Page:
Great CEOs are made, not born, and while most people do not deliberately seek out adversity, it is in just such times that your leadership skills can be honed to the finest point. When times are tough, as a CEO, that’s your cue to get tougher, finding strategies to lead your company through the hard times and toward success.
Whatever challenging times you are facing at present, the one thing you can be certain of is that at some point, things will change. Create a positive vision of the future for yourself, and then share it with your staff. Having a strong idea of what to work toward instead of simply what you want to avoid can help keep everyone motivated and aiming in the same direction.
While the main focus of leadership should always be on raising up others, it’s important that you do not neglect your own well-being during a crisis. This means making an effort to get a reasonable amount of sleep, eat nutritionally, and try to get some exercise as well as some down time with your friends and family. In addition to looking for work/life balance, you also need to make sure that you stay on top of your finances. It’s easier to lead if you aren’t feeling desperate about retaining your current position. Having smart personal finances is one of the best ways to ensure that this is the case, and investing in real estate is an excellent way to accumulate wealth. For over a decade since the financial crisis of 2008, house prices have been bouncing back, meaning that real estate investments tend to appreciate in value and can also provide a reliable cash flow each month.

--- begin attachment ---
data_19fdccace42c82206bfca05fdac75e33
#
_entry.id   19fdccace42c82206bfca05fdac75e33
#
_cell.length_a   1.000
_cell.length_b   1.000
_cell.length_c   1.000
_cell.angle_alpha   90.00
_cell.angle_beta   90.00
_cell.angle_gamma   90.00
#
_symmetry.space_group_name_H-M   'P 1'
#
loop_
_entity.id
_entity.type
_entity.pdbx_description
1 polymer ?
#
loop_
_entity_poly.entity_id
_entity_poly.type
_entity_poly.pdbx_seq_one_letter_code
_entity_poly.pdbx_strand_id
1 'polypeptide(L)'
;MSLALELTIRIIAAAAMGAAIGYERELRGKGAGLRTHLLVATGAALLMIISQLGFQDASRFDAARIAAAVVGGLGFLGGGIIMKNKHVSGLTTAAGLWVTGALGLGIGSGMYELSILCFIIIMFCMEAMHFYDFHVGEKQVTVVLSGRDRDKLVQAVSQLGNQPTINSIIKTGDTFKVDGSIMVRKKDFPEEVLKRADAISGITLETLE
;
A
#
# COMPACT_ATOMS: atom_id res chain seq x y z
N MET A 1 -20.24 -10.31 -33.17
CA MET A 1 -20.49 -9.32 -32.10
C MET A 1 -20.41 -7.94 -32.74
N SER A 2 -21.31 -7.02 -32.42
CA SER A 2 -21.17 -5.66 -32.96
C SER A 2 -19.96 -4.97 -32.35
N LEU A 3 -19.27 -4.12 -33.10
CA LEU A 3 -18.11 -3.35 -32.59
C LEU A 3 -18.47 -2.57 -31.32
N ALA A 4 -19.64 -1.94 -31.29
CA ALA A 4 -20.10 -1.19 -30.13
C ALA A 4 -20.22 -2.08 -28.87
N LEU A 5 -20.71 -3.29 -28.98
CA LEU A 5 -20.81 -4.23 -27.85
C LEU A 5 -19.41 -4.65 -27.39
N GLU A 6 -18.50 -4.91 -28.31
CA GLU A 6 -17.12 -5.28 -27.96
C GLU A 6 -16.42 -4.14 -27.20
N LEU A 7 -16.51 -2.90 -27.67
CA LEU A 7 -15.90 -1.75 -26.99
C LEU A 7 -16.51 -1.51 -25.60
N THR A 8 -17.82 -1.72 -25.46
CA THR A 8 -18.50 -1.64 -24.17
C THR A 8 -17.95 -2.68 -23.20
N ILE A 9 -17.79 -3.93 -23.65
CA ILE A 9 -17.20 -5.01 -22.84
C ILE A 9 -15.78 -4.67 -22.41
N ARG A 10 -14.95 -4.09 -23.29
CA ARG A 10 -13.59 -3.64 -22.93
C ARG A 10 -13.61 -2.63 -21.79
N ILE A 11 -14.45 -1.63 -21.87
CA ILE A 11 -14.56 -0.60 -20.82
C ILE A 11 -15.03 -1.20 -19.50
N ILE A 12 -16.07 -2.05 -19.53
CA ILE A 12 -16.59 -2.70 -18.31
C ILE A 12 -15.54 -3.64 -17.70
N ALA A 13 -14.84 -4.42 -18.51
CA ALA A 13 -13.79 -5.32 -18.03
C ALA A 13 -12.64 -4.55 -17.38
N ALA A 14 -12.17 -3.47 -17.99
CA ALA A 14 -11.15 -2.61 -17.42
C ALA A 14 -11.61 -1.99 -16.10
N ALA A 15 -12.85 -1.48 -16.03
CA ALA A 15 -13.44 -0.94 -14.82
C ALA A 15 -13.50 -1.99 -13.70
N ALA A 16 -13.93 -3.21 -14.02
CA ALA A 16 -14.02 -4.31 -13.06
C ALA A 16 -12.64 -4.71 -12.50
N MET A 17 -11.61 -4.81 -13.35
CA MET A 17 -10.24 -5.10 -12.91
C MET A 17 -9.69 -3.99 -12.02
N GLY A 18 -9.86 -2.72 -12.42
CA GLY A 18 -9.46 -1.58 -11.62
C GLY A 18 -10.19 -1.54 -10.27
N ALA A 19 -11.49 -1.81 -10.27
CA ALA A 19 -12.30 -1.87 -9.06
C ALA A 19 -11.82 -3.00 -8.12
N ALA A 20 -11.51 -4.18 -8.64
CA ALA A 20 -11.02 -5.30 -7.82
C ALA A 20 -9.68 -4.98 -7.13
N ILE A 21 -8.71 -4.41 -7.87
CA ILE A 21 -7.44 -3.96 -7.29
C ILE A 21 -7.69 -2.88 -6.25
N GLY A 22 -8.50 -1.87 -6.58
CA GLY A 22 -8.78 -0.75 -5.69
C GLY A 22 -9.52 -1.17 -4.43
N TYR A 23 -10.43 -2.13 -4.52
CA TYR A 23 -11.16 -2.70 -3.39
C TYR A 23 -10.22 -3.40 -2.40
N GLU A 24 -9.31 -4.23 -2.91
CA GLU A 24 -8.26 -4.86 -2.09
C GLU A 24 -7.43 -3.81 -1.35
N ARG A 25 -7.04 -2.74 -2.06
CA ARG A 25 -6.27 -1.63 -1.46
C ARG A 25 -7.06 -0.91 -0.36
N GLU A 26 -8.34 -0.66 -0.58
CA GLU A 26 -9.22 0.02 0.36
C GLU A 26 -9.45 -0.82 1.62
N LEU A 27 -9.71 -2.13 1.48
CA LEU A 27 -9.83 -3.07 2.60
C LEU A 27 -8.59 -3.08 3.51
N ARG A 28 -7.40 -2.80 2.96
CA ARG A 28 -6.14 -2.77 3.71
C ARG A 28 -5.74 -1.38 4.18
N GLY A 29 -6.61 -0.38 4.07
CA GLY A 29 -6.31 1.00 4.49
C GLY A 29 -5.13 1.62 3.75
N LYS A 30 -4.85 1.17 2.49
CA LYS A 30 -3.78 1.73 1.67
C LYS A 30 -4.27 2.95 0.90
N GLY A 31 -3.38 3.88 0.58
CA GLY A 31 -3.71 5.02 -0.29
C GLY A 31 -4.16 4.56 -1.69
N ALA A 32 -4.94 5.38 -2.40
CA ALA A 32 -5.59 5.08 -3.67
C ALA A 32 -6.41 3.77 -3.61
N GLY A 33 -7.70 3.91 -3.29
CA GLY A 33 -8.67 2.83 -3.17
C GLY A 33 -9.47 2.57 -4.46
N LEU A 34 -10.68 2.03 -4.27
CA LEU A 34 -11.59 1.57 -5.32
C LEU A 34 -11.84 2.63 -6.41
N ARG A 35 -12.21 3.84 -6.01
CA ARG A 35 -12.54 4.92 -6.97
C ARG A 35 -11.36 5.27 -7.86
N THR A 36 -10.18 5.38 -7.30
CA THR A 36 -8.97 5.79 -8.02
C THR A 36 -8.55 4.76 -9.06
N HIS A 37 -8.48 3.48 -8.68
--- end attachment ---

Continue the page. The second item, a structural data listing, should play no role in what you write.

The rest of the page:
Truly difficult times can be paralysing for even the most competent of leaders. There’s nothing wrong with feeling as though you don’t know where to turn in a crisis, but what makes leaders stand out is that in spite of feeling that way, they do eventually make a decision and take action. When you find yourself in this situation, one thing that makes it especially hard is that you can’t really take the time to gather all the data that you normally would. You need to look at what the greatest short-term threats are and consider how to neutralise them in a way that will best ensure the long-term survival of your company. This is no time for passivity. You can’t let fear of risk or failure keep you from taking the necessary steps.
This is not something you can do in the heat of a crisis, but every good leader should do contingency planning well in advance for just such a situation. You may not have anticipated the particular threat that you find yourself facing, but even having done practice exercises for other dangers will put you in a better position to face an unanticipated one. Of course, having a plan for the most likely scenarios also means you will know what to do when one of those particular crises comes calling. If you want to go the extra mile, consider finding the right coach as a CEO to walk you through some of these possible scenarios so that you will have actively practiced your strategies in advance of any events that dictate a crisis.